The Union Ministry of Environment, Forest and Climate Change (MoEF) has informed the Supreme Court that the upcoming coastal road project in Mumbai requires only Coastal Regulation Zone (CRZ) clearance under the CRZ notification of 2011.
The ministry’s submission came in an affidavit filed before the Supreme Court (SC) last week while it was hearing petitions against the project.
The MoEF stand is in variance with that of the petitioners who are opposed to the coastal road on the ground that the project falls under the category of area development for which an environmental clearance (EC) is also necessary.
However, the BMC has maintained that it is a road that has been included in the city’s development plan and thus, does not require EC.
On August 18, the SC had asked the MoEF to file a detailed affidavit on the clearances granted under CRZ. The matter will come up for discussion next on Wednesday.
Civic body vs environmentalists
While BMC's ambitious coastal road project has been stuck in litigation for over an year, the new submission regarding the need to reclaim additional area in the sea has again sparked a debate. Environmentalists opposing the project say that under the garb of the coastal road, BMC is trying to create more land for future redevelopment projects. The civic body, however, maintains that the project will go a long way in minimizing the city's traffic woes.
In an additional affidavit submitted by the MoEF on September 3, it had stated that the southern part of the coastal road project attracts only provisions of 2011 CRZ notification and has been accorded a standalone CRZ clearance by the ministry with specific conditions that are germane from the viewpoint of environment and social aspects of the area.
Last July, the Bombay High Court, while quashing the CRZ clearance for the project, had said that it is an “area development project” and will require EC under the Environment Impact Assessment (EIA) Notification, 2006.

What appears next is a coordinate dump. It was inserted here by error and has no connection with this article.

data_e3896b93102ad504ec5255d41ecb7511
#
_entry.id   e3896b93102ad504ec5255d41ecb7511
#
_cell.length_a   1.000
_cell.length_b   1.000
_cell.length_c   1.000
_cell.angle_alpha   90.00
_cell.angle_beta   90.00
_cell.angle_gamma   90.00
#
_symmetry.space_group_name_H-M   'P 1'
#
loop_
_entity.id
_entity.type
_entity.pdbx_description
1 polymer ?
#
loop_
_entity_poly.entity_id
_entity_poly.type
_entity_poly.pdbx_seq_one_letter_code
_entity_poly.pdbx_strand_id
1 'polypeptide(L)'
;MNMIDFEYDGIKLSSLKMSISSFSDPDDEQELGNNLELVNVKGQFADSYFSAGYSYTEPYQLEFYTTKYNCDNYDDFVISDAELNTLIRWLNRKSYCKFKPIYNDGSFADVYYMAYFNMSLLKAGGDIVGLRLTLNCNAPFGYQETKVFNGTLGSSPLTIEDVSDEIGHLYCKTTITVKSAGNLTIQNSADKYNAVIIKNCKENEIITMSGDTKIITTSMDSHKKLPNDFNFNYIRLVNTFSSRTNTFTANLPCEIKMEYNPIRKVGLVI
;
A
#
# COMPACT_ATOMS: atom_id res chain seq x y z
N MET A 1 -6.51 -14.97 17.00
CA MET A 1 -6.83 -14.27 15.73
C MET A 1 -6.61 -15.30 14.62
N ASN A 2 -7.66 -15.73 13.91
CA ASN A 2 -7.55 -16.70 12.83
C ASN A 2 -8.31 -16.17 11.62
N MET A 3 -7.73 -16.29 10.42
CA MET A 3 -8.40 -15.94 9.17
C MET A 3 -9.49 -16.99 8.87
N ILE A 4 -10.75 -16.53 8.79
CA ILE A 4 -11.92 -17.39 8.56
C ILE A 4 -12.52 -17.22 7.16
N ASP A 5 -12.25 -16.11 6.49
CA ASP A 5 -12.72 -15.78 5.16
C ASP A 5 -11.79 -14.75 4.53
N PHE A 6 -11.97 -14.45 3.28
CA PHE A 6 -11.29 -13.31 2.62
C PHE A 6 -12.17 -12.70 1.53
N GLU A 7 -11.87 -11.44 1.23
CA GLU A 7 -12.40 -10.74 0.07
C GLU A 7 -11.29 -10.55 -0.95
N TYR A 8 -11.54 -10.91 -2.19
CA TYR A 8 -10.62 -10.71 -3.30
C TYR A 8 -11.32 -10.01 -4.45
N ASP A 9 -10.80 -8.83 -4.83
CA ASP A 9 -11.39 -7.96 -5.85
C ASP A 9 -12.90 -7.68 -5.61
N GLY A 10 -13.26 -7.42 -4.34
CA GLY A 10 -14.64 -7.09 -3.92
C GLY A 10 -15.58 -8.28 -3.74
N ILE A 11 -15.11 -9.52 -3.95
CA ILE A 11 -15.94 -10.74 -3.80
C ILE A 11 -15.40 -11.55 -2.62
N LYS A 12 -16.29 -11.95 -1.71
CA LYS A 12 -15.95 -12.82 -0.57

“However, no EC was obtained before construction work began. Interestingly, EC has been obtained for the northern part of the coastal road (Bandra to Versova), as the Expert Appraisal Committee (it suggests whether a project requires EC) had noted that it would fall under the ‘area development project’ category,” said Shweta Wagh, one of the petitioners against the project.
As per Section 8b of the EIA notification of 2006, a project covering an area of more than 50 hectares or built up area of more than 1.50 lakh sq m are appraised as category ‘B1’, and requires EC.
For the 9.98-km coastal road project from Princess Street to Worli end of Bandra-Worli Sealink, the BMC wants to reclaim 111 hectares into the sea.
Wagh said that a study by National Institute of Oceanography on coastal flora and fauna was started after the CRZ clearance was granted. “In case of impact on fishermen and fishing areas, the BMC started a study after reclamation was commenced. While the work on the coastal road began in October, 2018, the Central Marine Fisheries Research Institute started the study only last August,” she added.
Environmentalist and another petitioner, Debi Goenka, said: “The SC has not set aside the judgment of the Bombay High Court. It has given an ad-interim stay and allowed BMC to reclaim only 20 hectare required for the road. In the last hearing, BMC counsels had argued that the project doesn’t need EC, as it has already complied with EIA norms. But the ministry’s affidavit clearly says that both EC and CRZ are two different things.”
The BMC had filed two affidavits in the last 10 days informing the SC that it needs to reclaim an additional 21 hectare against the original 90 hectare.
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